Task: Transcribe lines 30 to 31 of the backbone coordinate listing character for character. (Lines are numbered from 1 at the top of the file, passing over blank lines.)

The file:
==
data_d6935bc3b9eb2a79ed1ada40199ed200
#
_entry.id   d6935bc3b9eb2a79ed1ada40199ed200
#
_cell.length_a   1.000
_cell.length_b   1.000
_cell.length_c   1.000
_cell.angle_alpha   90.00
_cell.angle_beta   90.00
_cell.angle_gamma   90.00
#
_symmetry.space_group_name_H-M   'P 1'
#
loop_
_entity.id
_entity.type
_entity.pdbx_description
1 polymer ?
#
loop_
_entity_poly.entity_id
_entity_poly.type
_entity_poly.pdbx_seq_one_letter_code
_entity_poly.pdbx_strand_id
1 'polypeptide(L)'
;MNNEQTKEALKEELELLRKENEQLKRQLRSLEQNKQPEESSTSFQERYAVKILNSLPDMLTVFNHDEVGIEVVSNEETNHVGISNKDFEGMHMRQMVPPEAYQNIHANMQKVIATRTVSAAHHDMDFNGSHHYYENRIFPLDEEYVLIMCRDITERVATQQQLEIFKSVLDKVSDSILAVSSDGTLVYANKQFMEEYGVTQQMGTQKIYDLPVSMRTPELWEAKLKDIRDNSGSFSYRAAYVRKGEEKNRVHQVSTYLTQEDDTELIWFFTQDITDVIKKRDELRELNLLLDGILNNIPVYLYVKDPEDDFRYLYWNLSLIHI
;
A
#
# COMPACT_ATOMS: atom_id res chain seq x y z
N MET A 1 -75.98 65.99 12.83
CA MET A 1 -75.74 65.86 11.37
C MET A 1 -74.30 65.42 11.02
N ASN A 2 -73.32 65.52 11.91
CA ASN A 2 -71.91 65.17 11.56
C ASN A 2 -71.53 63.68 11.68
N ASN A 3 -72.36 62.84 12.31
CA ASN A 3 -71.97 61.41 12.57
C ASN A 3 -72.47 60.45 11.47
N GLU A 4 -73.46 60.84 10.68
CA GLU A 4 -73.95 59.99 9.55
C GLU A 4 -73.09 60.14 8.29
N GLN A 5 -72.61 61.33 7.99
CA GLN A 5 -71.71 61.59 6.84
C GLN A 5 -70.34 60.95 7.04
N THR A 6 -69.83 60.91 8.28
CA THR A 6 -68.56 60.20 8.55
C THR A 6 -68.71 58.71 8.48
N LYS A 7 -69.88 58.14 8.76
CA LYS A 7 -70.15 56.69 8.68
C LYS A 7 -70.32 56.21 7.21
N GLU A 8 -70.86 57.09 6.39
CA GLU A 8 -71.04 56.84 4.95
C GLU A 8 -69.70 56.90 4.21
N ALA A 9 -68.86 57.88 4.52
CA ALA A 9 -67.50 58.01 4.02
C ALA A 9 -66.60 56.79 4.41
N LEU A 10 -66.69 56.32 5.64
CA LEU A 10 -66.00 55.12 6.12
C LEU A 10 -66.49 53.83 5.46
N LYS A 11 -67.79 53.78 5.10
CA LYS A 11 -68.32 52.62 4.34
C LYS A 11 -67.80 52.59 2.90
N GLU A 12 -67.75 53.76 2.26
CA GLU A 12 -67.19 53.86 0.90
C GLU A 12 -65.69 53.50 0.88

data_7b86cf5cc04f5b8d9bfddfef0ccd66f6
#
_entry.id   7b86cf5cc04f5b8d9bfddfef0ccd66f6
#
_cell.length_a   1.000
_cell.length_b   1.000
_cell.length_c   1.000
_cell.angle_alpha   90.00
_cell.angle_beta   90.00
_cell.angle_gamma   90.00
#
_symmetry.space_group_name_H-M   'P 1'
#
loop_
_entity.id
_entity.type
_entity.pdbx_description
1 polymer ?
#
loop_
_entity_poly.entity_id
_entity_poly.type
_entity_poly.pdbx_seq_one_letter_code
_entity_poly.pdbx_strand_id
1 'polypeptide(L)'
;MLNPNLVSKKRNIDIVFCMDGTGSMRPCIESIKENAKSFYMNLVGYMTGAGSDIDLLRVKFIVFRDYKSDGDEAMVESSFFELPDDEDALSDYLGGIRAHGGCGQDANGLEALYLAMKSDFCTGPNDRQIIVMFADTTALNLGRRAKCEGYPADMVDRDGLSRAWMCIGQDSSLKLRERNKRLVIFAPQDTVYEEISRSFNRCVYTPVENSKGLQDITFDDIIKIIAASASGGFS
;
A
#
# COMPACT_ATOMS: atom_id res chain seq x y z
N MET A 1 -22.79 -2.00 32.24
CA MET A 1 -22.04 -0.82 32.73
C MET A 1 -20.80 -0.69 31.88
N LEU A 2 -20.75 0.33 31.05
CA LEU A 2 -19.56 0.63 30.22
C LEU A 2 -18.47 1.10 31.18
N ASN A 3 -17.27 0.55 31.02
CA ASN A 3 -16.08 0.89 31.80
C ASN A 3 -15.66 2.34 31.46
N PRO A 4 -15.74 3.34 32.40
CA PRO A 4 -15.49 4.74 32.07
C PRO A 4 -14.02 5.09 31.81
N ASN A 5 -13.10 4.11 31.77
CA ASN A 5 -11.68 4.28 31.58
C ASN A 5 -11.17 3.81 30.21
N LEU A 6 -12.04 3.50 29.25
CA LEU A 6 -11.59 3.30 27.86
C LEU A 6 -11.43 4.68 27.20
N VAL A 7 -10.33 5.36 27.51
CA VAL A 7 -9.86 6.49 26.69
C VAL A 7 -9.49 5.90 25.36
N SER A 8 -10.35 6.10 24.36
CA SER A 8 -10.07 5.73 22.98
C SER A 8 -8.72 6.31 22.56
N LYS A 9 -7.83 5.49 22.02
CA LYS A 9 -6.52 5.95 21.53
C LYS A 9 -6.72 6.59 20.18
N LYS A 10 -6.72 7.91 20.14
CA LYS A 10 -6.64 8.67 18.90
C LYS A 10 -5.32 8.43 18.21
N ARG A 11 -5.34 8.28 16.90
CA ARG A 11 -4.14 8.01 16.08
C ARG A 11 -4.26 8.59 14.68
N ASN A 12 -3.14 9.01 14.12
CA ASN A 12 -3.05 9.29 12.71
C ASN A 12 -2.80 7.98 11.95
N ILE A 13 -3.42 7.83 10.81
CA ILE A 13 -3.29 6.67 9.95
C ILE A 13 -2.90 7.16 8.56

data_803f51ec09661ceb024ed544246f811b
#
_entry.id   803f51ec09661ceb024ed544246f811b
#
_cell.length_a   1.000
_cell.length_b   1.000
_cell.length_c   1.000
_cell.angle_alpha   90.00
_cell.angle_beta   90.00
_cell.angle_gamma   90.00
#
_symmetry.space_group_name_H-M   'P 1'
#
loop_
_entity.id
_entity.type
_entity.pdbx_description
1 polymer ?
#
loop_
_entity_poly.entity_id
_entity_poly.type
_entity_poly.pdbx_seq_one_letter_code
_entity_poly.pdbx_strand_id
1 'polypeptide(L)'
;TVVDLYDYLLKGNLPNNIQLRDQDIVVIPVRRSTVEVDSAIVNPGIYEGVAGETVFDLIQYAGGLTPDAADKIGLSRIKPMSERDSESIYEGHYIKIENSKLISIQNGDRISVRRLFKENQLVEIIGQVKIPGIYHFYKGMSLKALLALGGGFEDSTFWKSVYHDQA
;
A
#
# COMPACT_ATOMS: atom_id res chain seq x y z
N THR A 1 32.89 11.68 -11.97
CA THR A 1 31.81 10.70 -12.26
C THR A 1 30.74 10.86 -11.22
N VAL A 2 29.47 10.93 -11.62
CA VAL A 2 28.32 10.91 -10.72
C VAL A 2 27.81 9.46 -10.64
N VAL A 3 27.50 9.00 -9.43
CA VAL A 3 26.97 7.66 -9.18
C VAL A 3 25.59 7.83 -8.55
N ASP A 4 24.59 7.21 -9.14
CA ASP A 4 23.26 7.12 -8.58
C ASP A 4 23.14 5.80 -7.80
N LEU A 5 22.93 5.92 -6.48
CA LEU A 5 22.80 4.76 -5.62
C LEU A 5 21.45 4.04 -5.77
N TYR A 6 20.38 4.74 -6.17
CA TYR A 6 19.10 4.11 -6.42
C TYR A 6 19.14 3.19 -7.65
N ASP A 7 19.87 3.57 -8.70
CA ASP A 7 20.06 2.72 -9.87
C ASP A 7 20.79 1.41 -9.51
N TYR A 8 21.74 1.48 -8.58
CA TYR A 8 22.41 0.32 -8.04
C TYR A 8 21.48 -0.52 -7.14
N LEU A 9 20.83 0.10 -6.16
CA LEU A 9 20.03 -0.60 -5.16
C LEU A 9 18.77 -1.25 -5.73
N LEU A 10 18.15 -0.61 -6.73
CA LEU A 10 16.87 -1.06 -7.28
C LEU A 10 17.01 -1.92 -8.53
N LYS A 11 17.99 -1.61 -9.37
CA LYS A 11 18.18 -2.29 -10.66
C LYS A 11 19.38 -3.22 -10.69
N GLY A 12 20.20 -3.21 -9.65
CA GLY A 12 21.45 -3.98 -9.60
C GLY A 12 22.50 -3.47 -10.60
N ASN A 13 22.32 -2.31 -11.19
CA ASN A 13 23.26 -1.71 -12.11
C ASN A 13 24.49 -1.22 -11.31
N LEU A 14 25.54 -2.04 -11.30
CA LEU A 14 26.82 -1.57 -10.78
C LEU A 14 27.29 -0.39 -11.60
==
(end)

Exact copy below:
# COMPACT_ATOMS: atom_id res chain seq x y z
N MET A 1 -75.98 65.99 12.83